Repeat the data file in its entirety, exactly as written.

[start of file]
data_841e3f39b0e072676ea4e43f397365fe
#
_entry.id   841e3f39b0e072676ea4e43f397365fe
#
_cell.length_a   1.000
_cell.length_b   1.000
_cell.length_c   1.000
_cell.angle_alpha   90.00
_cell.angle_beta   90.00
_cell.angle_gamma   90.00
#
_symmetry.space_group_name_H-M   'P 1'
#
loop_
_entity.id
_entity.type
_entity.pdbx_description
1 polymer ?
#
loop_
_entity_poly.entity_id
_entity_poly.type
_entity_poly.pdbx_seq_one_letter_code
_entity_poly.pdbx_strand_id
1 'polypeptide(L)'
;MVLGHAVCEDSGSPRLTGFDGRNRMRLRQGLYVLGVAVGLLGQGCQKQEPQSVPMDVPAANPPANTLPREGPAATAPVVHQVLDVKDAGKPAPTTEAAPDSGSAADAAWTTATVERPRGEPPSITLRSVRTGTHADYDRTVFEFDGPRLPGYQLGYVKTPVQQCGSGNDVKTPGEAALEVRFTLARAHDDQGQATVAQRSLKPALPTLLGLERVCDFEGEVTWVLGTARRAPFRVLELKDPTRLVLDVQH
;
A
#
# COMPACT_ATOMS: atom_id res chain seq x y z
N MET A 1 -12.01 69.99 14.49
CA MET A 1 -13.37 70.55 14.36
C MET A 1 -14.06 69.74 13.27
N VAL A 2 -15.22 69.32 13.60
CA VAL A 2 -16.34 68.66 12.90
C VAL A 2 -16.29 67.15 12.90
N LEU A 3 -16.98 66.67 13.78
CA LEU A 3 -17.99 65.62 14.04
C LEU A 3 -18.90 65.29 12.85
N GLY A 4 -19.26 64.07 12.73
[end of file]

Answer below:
data_841e3f39b0e072676ea4e43f397365fe
#
_entry.id   841e3f39b0e072676ea4e43f397365fe
#
_cell.length_a   1.000
_cell.length_b   1.000
_cell.length_c   1.000
_cell.angle_alpha   90.00
_cell.angle_beta   90.00
_cell.angle_gamma   90.00
#
_symmetry.space_group_name_H-M   'P 1'
#
loop_
_entity.id
_entity.type
_entity.pdbx_description
1 polymer ?
#
loop_
_entity_poly.entity_id
_entity_poly.type
_entity_poly.pdbx_seq_one_letter_code
_entity_poly.pdbx_strand_id
1 'polypeptide(L)'
;MVLGHAVCEDSGSPRLTGFDGRNRMRLRQGLYVLGVAVGLLGQGCQKQEPQSVPMDVPAANPPANTLPREGPAATAPVVHQVLDVKDAGKPAPTTEAAPDSGSAADAAWTTATVERPRGEPPSITLRSVRTGTHADYDRTVFEFDGPRLPGYQLGYVKTPVQQCGSGNDVKTPGEAALEVRFTLARAHDDQGQATVAQRSLKPALPTLLGLERVCDFEGEVTWVLGTARRAPFRVLELKDPTRLVLDVQH
;
A
#
# COMPACT_ATOMS: atom_id res chain seq x y z
N MET A 1 -12.01 69.99 14.49
CA MET A 1 -13.37 70.55 14.36
C MET A 1 -14.06 69.74 13.27
N VAL A 2 -15.22 69.32 13.60
CA VAL A 2 -16.34 68.66 12.90
C VAL A 2 -16.29 67.15 12.90
N LEU A 3 -16.98 66.67 13.78
CA LEU A 3 -17.99 65.62 14.04
C LEU A 3 -18.90 65.29 12.85
N GLY A 4 -19.26 64.07 12.73